How The Walmart Foundation Innovates Corporate Giving For A Bigger Impact

Sylvia Mathews Burwell, president of the Walmart Foundation, talks about making an impact both globally and locally, and how any company can be a better corporate citizen.

How The Walmart Foundation Innovates Corporate Giving For A Bigger Impact

Sylvia Mathews Burwell, president of the Walmart Foundation, has never met Marina, but Burwell has made a big impact on her life. Marina is the 24-year-old survivor of abuse and the single mom of a toddler whose dreams of becoming a certified teacher are being realized. Thanks to the retail giant’s pledge to help 200,000 women from low-income households get access to higher education and learn job skills, Marina was able to get paid for a six-week transitional stint at a day-care center, which ultimately led to full time employment and tuition assistance.


It’s no surprise that Burwell tells this story with an audible amount of pride. Walmart’s Global Women’s Economic Empowerment initiative is one of the biggest reasons she left her post as president of the Global Development Program at the Bill and Melinda Gates Foundation and took up residence in Bentonville, Ark.

Sylvia Mathews Burwell

Walmart has drawn a fair share of criticism, especially after the recent class action suit (dismissed by the Supreme Court last year) in which it was charged with discrimination against female employees. Yet nearly a year into her new role, Burwell has presided over a number of programs that benefit women, such as a $7.7 million grant for the Beyond Jobs program and a commitment to buy $20 billion worth of goods from female-owned businesses aimed at impacting the lives of disadvantaged women, both in the U.S. and abroad.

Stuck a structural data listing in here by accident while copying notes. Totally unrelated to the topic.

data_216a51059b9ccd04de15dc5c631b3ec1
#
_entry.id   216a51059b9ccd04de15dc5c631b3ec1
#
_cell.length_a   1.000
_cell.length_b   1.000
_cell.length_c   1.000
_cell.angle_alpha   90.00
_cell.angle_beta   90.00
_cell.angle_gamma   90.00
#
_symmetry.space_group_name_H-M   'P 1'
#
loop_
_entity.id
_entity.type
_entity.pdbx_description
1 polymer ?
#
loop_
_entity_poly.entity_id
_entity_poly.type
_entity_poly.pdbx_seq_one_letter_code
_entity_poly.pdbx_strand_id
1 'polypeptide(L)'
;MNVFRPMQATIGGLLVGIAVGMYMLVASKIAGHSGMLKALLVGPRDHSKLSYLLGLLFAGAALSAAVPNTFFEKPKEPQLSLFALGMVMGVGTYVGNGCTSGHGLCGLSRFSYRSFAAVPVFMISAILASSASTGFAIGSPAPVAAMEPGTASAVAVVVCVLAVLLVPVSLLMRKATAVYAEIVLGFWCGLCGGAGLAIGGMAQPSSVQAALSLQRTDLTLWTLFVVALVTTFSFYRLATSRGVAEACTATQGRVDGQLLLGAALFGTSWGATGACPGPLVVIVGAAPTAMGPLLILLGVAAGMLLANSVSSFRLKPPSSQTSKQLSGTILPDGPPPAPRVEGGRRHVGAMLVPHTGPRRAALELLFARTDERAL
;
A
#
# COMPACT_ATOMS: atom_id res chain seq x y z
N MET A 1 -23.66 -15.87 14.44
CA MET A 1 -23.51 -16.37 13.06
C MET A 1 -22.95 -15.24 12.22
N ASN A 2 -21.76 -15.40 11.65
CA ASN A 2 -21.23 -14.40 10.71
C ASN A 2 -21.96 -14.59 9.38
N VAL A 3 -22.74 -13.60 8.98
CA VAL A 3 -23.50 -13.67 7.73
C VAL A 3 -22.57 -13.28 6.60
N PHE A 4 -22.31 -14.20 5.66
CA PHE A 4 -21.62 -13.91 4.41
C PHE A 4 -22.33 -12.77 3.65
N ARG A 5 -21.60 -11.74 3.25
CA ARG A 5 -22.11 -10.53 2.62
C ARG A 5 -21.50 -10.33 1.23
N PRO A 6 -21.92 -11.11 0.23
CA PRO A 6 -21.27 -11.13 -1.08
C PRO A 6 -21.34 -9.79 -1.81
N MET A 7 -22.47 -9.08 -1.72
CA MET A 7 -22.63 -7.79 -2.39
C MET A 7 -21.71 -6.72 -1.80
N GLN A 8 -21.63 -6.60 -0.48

For someone who spent the last decade working with the largest foundation in the country, with about $36 billion in assets, Burwell says she was surprised at how agile the Walmart corporate juggernaut has been. In her second week on the job, she recalls having a chat with a colleague about an in-store campaign. “I thought it was just a conversation about an idea,” she admits. “Not even three weeks later there was a plan in place.”

Likewise, when Walmart announced it would help the victims of hurricane Sandy, within hours of a phone call between Burwell, New York’s Governor Cuomo, and key staff from Walmart’s logistics, transportation, replenishment, and markets teams, truckloads of food were being delivered to the Javits Convention Center in Manhattan for distribution. “The speed and ability to deliver really surprised me,” she says.

Things are about to get even faster. Burwell says that the Walmart Foundation is going to begin working with @WalmartLabs, the retailer’s Silicon Valley-based brain trust. WalmartLabs has already boosted the chain’s social media presence and its search engine in effort to compete with the likes of Amazon. Burwell says the Foundation is in the early stages of planning hack days for social impact, to find innovative ways to solve problems in workforce opportunity and women’s empowerment issues.

Right now, though, she and her team are getting ready to release the results of a social media campaign dubbed “12 Days of Giving” that makes grants to local nonprofits that are impacting their communities. When the initiative was launched on Facebook last year it garnered just over 5,000 nominations and awarded $1.5 million in grants to 145 organizations. This year, she says, Walmart Foundation received 21,600 nominations and plans to announce the winners starting December 10.